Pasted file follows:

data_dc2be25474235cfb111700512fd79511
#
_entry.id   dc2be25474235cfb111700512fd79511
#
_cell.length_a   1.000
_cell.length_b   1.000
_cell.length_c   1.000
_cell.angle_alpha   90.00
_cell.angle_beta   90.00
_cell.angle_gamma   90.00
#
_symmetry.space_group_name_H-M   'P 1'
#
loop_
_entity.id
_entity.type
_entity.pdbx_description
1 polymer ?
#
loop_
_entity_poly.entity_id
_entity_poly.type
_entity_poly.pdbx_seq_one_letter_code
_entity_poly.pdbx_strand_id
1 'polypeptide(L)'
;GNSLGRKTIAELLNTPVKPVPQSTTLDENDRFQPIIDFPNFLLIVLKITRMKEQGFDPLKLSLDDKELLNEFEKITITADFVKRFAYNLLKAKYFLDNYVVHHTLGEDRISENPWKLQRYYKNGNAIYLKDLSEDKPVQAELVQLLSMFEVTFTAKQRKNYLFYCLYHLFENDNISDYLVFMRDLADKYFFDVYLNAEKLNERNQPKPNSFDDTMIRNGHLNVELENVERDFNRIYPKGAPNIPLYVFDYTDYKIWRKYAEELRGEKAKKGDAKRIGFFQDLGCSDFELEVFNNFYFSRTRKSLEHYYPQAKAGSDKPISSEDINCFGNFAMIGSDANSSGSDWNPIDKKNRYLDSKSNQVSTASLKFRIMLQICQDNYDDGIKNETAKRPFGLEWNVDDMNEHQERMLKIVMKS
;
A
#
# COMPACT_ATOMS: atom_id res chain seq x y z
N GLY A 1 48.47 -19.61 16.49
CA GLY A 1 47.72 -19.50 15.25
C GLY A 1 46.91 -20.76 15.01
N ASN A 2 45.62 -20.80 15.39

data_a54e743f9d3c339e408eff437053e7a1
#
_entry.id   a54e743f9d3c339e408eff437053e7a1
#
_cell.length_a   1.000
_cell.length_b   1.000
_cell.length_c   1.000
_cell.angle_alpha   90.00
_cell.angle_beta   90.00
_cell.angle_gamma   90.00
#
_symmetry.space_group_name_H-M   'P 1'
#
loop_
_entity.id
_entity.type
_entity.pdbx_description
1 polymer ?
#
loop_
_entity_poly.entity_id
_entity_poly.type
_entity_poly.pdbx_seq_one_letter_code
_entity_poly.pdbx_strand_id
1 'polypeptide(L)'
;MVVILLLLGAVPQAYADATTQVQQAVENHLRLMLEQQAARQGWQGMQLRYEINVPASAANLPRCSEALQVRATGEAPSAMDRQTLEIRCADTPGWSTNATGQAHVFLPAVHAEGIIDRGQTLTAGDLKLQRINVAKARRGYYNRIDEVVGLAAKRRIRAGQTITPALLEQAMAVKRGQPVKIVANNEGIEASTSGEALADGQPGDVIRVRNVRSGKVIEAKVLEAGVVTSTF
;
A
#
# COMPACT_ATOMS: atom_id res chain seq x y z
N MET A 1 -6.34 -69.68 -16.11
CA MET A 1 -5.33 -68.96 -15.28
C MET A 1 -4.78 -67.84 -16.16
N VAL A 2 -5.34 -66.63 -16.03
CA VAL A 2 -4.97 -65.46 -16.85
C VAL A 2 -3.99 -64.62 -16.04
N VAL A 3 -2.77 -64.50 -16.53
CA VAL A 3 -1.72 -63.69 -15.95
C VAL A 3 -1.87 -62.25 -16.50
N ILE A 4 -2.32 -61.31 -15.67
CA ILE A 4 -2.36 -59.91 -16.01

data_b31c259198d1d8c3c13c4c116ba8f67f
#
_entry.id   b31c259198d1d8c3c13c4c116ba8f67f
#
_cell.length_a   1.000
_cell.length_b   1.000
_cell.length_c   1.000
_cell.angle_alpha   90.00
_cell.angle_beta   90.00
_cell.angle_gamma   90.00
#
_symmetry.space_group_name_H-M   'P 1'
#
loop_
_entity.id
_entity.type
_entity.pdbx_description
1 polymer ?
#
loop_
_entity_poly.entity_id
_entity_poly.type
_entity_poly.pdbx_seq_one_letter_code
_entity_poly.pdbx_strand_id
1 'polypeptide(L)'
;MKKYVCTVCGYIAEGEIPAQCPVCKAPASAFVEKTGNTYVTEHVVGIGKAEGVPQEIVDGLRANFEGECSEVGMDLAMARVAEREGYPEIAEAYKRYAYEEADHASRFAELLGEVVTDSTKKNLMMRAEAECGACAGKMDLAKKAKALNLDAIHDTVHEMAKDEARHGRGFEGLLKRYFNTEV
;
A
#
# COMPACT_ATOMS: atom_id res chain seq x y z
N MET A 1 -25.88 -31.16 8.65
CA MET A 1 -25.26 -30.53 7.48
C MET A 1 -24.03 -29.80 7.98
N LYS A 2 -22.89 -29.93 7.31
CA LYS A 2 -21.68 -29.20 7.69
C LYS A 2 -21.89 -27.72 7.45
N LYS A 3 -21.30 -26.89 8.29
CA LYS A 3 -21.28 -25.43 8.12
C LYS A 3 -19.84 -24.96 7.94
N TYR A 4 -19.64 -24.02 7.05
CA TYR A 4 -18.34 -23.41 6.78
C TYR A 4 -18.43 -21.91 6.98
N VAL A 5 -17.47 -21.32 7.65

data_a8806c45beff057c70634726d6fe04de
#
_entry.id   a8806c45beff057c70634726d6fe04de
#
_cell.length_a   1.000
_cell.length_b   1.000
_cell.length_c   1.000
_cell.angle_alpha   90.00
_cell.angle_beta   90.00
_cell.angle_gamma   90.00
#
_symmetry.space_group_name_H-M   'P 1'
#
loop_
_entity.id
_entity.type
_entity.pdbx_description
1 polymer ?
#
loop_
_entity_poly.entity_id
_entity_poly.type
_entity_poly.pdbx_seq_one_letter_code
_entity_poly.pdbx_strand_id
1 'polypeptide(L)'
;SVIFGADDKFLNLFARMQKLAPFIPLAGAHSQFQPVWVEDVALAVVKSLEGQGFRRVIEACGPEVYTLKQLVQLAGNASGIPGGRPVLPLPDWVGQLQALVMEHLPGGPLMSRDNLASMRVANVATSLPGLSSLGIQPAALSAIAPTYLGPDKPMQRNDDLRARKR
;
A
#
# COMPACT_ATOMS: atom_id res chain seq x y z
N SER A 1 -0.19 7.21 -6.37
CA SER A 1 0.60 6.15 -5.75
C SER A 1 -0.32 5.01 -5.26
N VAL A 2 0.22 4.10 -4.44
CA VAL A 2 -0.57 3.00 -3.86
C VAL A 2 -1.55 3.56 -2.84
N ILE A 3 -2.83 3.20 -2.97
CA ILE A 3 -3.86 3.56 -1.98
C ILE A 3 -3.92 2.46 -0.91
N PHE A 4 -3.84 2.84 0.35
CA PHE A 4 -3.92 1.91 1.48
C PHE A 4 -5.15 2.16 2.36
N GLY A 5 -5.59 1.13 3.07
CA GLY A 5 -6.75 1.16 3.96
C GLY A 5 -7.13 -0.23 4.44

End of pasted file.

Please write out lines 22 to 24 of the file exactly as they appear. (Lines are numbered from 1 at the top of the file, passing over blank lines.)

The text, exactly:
_entity_poly.type
_entity_poly.pdbx_seq_one_letter_code
_entity_poly.pdbx_strand_id